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Rotor Bar Problems


An important failure mode of large electric motors is the cracking and subsequent heating and breaking of the rotor bars, especially in motors that experience frequent starts under load. The starting condition places the heaviest stress on the rotor bars because they are carrying the highest current since the rotor is running at much lower than synchronous speed. The high currents cause heating and expansion of the bars relative to the rotor itself, and differences in the electrical resistance of the individual bars result in uneven heating and uneven expansion. This leads to cracking of the joints where the bars are welded to the shorting ring. As soon as a crack develops, the resistance of that bar increases, increasing its heating, and consequently worsening the crack. At the same time, the adjacent rotor bars experience increased currents because of the reduced current in the broken bar.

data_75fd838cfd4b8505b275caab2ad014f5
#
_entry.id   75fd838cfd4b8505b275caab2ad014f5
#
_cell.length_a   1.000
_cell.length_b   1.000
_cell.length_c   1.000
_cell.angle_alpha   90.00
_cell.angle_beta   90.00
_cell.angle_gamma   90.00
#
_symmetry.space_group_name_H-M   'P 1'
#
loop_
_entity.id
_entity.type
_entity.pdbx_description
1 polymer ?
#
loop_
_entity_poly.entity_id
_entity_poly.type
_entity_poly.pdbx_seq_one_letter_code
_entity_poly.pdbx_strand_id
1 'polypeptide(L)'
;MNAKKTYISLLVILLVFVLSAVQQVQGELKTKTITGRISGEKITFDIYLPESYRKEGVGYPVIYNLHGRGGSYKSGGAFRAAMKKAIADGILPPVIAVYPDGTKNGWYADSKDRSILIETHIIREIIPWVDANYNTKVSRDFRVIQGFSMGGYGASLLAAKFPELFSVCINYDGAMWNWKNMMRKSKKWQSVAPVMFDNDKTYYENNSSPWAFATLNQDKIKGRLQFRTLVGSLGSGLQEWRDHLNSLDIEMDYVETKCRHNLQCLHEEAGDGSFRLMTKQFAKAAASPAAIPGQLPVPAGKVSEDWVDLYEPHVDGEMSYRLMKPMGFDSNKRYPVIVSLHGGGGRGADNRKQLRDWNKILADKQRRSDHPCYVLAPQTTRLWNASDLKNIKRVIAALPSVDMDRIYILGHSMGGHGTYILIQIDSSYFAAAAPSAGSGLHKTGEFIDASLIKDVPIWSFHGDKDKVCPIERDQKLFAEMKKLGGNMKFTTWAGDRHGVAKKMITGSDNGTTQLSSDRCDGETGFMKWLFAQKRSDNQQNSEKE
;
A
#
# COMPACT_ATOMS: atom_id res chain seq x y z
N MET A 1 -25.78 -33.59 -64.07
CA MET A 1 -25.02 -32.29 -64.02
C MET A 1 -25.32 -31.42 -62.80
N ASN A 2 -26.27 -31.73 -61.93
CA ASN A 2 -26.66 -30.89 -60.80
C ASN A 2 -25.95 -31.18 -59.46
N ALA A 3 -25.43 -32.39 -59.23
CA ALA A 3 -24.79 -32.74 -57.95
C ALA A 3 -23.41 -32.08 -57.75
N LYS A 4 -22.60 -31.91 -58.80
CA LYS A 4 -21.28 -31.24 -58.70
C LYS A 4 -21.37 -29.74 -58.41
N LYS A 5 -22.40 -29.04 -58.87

This scenario results in localized heating of the rotor, causing it to warp. See the paragraph on Rotor Thermal Bow, above.



Rotor Bar Monitoring via Motor Current Analysis

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